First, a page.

American Sexual Histories is a part of The Blackwell Readers in American Social and Cultural History Series whose purpose is "to introduce students to cutting-edge historical scholarship that draws upon a variety of disciplines, and to encourage students to 'do' history themselves by examining some of the primary texts upon which that scholarship is based" (p. x). Overall the book does a fair job of achieving its stated goal.
The quality of the fourteen essays is uneven. Many are interesting, informative, well-written, and superbly analyzed. Some are tedious without being analytical enough with regards to the social meaning of the specific topic. While the book does succeed in bringing "new, exciting scholarship" (p. x), it does not seem to be a "compact" textbook for undergraduate students as the series editor Jacqueline Jones claims. Rather it would suit scholars and specialists better. At least for Japanese students enrolled in American women's and social history, this rich volume of wide-ranging topics in American sexual history would be too thick and detailed, given the students' more limited knowledge of both American history and English.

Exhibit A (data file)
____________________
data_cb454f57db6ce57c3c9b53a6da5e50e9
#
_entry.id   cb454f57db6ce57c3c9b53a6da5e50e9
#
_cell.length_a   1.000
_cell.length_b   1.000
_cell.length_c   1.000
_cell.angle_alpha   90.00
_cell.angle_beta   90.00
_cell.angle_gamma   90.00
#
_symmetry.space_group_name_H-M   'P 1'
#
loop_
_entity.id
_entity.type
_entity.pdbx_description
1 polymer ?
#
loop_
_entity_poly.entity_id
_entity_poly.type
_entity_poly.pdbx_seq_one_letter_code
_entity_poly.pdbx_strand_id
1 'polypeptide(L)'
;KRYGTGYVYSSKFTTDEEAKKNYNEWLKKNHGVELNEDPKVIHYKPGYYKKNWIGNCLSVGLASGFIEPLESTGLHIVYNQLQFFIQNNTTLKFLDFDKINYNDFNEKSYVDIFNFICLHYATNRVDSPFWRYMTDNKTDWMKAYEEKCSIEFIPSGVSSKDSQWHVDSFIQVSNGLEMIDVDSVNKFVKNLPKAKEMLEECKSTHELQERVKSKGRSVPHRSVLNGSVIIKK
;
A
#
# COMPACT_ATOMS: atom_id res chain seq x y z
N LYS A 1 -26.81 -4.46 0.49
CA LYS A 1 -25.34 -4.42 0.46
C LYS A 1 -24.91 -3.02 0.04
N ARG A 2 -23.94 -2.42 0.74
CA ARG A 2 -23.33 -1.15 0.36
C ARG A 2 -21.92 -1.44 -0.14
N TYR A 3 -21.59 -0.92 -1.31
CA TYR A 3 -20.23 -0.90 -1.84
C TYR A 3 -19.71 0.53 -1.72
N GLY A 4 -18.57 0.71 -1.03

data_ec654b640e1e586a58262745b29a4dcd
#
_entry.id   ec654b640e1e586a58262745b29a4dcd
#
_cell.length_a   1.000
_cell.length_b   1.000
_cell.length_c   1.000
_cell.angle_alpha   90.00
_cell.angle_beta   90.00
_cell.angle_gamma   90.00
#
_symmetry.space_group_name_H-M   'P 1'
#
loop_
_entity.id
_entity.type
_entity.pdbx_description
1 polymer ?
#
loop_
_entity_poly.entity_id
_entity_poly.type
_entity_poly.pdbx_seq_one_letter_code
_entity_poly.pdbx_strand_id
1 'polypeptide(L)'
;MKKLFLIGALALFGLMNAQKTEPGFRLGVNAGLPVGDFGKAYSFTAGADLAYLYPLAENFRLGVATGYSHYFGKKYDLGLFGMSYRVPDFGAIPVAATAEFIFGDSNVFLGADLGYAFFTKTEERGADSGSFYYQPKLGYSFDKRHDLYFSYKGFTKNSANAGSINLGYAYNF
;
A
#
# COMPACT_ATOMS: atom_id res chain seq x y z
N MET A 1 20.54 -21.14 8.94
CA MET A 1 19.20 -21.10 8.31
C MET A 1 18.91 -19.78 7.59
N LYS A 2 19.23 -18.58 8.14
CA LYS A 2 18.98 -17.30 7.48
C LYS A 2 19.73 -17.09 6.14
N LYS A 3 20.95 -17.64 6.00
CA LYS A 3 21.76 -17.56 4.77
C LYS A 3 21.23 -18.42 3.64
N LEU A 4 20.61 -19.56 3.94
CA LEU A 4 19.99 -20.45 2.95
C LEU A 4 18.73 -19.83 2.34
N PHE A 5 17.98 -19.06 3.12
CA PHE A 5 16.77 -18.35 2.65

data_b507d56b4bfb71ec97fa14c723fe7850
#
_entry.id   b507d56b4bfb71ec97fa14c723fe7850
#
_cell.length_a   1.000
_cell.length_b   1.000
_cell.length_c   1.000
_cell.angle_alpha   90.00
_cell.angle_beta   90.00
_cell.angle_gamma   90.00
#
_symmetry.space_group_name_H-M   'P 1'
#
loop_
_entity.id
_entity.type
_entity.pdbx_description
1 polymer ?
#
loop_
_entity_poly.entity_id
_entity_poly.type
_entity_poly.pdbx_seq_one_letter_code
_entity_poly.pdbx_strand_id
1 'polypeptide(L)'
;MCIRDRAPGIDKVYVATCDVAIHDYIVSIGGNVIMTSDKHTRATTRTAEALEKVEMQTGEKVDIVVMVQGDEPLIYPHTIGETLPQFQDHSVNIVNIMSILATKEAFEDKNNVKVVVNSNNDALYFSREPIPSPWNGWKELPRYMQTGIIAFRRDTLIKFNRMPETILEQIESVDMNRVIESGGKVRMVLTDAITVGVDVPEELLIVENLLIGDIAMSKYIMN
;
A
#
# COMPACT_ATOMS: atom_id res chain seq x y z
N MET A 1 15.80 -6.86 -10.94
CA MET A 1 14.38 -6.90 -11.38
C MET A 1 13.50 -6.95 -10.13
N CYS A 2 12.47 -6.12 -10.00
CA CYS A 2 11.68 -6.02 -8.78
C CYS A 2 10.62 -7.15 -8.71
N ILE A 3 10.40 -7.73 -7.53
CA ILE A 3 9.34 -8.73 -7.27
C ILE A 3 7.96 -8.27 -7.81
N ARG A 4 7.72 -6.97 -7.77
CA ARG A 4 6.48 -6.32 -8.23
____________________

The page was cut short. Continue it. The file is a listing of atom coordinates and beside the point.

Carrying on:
Out of the three essays that discuss sexual relations between the different races, two are particularly interesting. Henry Yu's study on "Mixing Bodies and Cultures: the Meaning of America's Fascination with Sex between 'Orientals' and 'Whites'" is fascinating. His work corrects the still prevalent but simplistic idea that interracial means blacks and whites by showing that the taboo about "miscegenation" went beyond that. Yu presents us with the marriage of a Chinese man and a white woman in 1897 California that was sensationalized in the popular media. He focuses on the particular obsession among American social scientists in Chicago, between the 1920s and 1960s, regarding sexual relations between whites and Asian Americans. Yu's essay is a smooth read and easy to follow. He reveals the flaws of American white social scientists and reformers who "insisted that culture was a mental phenomenon, a matter of consciousness divorced from physical attributes" (p. 296).